1927 Dodge Tourer

27dodge

owned by Alan and Rondah Rodda

The legacy the Dodge Brothers began by constructing durable and powerful cars starting with the 1914 “Old Betsy”. The Dodge brothers adapted their skills to meet the needs of the fledgling automotive industry and found success producing intricate and innovative auto parts which coupled with unique designs started the Dodge’s tradition of power, style and rugged dependability.
But in 1920, after the death of both the Dodge brothers, in spite of several pioneering moves to keep the company in profit, the widows ultimately considered they would be unable to run the business themselves in the face of stiff industry competition.
The widows sold the company to New York investment bankers Dillon, Reed & Co. in 1925 for $146,000,000, an astronomical sum in an era when a new Ford sold for less than $30
While Dillon-Reed apparently bought Dodge with the intention of selling it for a profit, it continued to operate at a profit after the takeover. Dodge management under Dillon, Reed went on to buy out the Graham brothers in 1926 (who went on to Paige-Detroit, renaming it Graham-Paige) and consolidate all truck manufacture under the Dodge Brothers name.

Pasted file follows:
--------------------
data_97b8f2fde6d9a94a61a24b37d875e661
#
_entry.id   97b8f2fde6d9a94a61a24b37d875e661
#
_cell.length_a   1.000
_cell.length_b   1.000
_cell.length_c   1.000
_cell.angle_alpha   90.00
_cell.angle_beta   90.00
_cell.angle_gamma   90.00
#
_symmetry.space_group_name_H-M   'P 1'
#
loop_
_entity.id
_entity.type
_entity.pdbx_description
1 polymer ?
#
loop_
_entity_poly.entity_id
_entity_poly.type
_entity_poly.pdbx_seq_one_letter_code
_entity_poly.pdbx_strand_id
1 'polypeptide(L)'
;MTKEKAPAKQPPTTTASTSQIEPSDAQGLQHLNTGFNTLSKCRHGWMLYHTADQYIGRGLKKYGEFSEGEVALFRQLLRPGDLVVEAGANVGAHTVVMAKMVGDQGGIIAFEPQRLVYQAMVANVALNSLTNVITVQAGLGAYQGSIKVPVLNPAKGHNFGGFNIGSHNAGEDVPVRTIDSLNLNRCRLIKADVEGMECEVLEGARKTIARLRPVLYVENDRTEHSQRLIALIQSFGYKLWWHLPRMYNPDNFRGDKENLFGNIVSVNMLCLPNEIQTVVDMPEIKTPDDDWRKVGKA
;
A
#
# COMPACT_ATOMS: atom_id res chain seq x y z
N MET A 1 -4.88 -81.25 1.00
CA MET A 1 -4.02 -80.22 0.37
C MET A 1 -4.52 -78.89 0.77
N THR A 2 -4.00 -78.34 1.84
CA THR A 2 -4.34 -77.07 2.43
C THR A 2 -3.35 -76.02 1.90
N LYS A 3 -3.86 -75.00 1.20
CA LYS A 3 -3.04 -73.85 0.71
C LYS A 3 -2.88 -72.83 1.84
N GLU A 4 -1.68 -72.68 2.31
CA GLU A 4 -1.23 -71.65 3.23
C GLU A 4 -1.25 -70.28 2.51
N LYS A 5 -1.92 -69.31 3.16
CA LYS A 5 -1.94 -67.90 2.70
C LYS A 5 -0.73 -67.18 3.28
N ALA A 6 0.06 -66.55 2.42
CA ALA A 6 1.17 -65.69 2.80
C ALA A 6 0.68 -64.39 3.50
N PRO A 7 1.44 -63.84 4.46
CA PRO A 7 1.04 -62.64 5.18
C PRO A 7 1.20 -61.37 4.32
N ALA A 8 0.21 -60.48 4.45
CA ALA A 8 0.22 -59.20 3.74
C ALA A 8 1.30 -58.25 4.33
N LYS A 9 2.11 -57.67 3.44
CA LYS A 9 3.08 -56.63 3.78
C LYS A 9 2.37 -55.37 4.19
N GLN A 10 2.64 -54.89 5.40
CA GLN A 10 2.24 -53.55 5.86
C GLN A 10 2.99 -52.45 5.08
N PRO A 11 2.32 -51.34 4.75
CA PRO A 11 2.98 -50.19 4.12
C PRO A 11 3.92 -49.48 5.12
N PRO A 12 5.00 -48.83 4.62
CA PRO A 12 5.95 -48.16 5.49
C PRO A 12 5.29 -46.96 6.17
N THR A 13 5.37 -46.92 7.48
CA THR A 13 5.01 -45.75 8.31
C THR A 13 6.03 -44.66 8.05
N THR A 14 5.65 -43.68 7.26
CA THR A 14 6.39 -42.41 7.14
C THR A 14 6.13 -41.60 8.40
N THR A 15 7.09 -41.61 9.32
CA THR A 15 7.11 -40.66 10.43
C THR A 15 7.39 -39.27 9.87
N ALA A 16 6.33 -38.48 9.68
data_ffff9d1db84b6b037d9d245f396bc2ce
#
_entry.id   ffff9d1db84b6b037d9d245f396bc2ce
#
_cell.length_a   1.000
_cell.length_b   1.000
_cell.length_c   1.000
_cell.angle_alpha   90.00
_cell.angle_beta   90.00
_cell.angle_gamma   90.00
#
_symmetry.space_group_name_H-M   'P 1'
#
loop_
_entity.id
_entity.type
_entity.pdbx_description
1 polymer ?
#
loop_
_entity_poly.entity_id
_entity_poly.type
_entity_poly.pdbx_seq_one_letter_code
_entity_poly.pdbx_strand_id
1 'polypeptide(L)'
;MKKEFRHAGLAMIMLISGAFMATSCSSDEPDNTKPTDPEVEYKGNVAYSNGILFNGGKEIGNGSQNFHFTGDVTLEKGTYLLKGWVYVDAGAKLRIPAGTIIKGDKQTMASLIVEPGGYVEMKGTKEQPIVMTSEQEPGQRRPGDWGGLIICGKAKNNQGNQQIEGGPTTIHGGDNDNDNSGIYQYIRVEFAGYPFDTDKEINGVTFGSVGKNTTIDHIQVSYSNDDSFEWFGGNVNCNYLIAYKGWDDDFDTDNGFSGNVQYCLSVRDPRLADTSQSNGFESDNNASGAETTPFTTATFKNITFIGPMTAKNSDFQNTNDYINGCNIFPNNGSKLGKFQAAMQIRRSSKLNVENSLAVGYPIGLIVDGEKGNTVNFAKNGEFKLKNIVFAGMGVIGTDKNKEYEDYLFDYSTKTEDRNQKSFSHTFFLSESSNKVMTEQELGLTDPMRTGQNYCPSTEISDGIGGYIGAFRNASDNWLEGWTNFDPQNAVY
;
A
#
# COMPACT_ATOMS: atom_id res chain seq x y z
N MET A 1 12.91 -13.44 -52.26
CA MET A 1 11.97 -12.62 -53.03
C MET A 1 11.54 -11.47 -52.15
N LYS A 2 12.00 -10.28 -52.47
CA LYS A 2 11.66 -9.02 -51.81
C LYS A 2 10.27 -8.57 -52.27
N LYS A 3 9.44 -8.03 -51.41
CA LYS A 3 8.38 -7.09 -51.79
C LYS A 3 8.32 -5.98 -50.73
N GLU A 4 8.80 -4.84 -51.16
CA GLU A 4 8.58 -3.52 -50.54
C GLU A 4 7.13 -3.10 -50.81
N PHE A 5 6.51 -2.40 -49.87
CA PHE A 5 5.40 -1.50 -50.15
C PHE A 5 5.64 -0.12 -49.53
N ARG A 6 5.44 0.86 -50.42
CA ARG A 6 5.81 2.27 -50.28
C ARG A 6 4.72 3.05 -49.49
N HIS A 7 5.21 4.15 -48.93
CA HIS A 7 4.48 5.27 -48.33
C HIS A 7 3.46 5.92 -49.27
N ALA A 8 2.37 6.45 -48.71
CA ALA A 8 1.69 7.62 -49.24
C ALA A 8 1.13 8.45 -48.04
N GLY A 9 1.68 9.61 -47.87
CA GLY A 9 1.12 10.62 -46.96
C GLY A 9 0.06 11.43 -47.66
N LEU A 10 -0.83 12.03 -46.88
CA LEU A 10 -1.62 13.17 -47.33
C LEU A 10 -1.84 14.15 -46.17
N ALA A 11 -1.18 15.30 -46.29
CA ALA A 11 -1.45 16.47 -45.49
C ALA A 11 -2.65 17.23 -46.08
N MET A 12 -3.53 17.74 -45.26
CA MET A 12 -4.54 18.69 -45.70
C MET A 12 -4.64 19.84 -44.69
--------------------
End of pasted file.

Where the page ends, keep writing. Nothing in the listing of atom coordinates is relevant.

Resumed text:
In the face of compromising situations and uncertain management moves, the Dodge design and development team manufactured the 1927 Dodge Four 128 touring sedan to sense the public reaction to the changes at Dodge Inc.

Following the traditionalism in the Dodge designs, the 1927 Dodge Tourer was a 4×2 rear wheel drive front-motor car with the following technical specifications:
* Straight 4-cylinder L-head, 212.27 cu.in. engine generating a
mod erate 35-40 BHP.
* Stewart up-draft vacuum type carburetor.
* 3 speed + 1 back gearbox.
* 5-bearing chrome-vanadium steel crankshaft
* Fuel consumption of 25 miles per gallon at touring speed
The Dodge motor company was acquired from Dillon-Reed by Walter Chrysler in 1928 after some aggressive and intimidating proceedings for $170 million.

Leave a Reply

Fill in your details below or click an icon to log in:

WordPress.com Logo

You are commenting using your WordPress.com account. Log Out /  Change )

Twitter picture

You are commenting using your Twitter account. Log Out /  Change )

Facebook photo

You are commenting using your Facebook account. Log Out /  Change )

Connecting to %s